Welcome to WTFF. In which I attempt to answer a single question--normally a thought on a book or a bookish subject--that I've been pondering for the past week. This week it's "why the f*ck won't you go away so I can talk about books?"
Whenever I meet another reader I instantly wonder about their bookish habits. The questions start next. We all do it. We try to get to know one anotherr: do you dog ear pages? Do you use one particular bookmark? Kindle or Nook?
Some of these questions are almost like asking a person what their favorite sports team is--the other ones are like asking "Chinese or Mexican?" The real deal with this is anyone who witnesses the transaction. You know what I'm talking about. That one person who's confused as to who Suzanne Collins is, or who doesn't understand the difference between mystery and horror.
There's always that one person there during the meeting between two readers who is trying to figure what the heck is going on. They might even exclaim: "I have no idea what you guys are talking about..." And then remove themselves from the conversation.
A List of Bookish Questions Asked and Their Real World Translations:
"Do you read a lot?"
Translation: "I want to get to know you. Do we have anything in common?"
"What do you like to read?"
Translation: "Do you like Mexican food or Chinese food more? What's your opinion on Thai?"
"I try to keep my books pristine."
Translation: "My apartment is really clean."
"I love Neil Gaiman."
Translation: "Beards are cool."
Can you tell I've had this problem before? Clearly talking about books with someone in front of someone else can be tricky. It immediately excludes them from the conversation. So to include them in the conversation you have to stop talking about books. When all you really wanted to do was talk about books. You've just met another reader! This is a rarity these days. It's doubleplusgood if the other person likes the same authors and books as you.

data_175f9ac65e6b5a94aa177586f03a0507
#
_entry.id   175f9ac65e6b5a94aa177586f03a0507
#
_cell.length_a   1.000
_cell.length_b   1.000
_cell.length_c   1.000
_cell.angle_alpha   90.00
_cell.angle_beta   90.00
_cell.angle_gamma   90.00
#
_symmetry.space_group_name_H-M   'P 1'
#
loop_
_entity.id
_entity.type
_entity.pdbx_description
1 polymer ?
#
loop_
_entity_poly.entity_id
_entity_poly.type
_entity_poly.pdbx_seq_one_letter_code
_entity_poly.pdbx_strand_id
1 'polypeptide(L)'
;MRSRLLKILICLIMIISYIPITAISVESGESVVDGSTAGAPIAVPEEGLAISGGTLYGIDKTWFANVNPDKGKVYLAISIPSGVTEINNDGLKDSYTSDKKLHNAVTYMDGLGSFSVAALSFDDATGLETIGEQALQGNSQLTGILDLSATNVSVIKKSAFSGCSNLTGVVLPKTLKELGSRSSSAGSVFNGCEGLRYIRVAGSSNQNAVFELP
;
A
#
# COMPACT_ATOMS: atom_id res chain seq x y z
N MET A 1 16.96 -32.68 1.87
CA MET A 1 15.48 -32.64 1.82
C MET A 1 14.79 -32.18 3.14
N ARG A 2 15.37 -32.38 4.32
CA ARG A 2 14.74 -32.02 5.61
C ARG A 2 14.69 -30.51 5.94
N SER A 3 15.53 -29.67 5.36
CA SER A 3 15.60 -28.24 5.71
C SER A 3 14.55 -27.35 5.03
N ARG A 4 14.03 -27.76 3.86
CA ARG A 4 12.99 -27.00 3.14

So that means it's doubleplusbad when the other person interrupts and changes the topic of the conversation. It isn't rude--it's natural. This person is being excluded. You feel bad for it. You include them again. Then the chances are you never get to have that great conversation you've been aching for. Even worse is the guilt.
I propose we stop feeling guilty when this happens. The bookish types can be shy and compromising sometimes. We understand that a lot of people don't love what we love so we compromise. Well, f*ck that. I have to withstand constant talk of baseball and football (neither of which I understand).
So the next time this happens:
Me: I love reading.
Them: Oh me too! I like Neil Gaiman!
Me: Have you read American Gods?
Them: Yes! That is my favorite book!
Friend: Have you guys seen Spider-Man 3 yet?
(the conversation is now about Spider-Man)
I'm doing this:
Me: I love reading.
Them: Oh me too!
Me: Shut the fuck up. You got to talk about football yesterday for 20 minutes.
(the conversation is now about books)
That's it for this week's why the f*ck friday. Different opinion? Similar experience? Similar thoughts on this subject? Post it below in the comments. Feel free to berate me, praise me, or buy me some fancy coffee. You can even tell me to f*ck off and then buy me a coffee. I enjoy hearing the bookish and nerdy thoughts of others.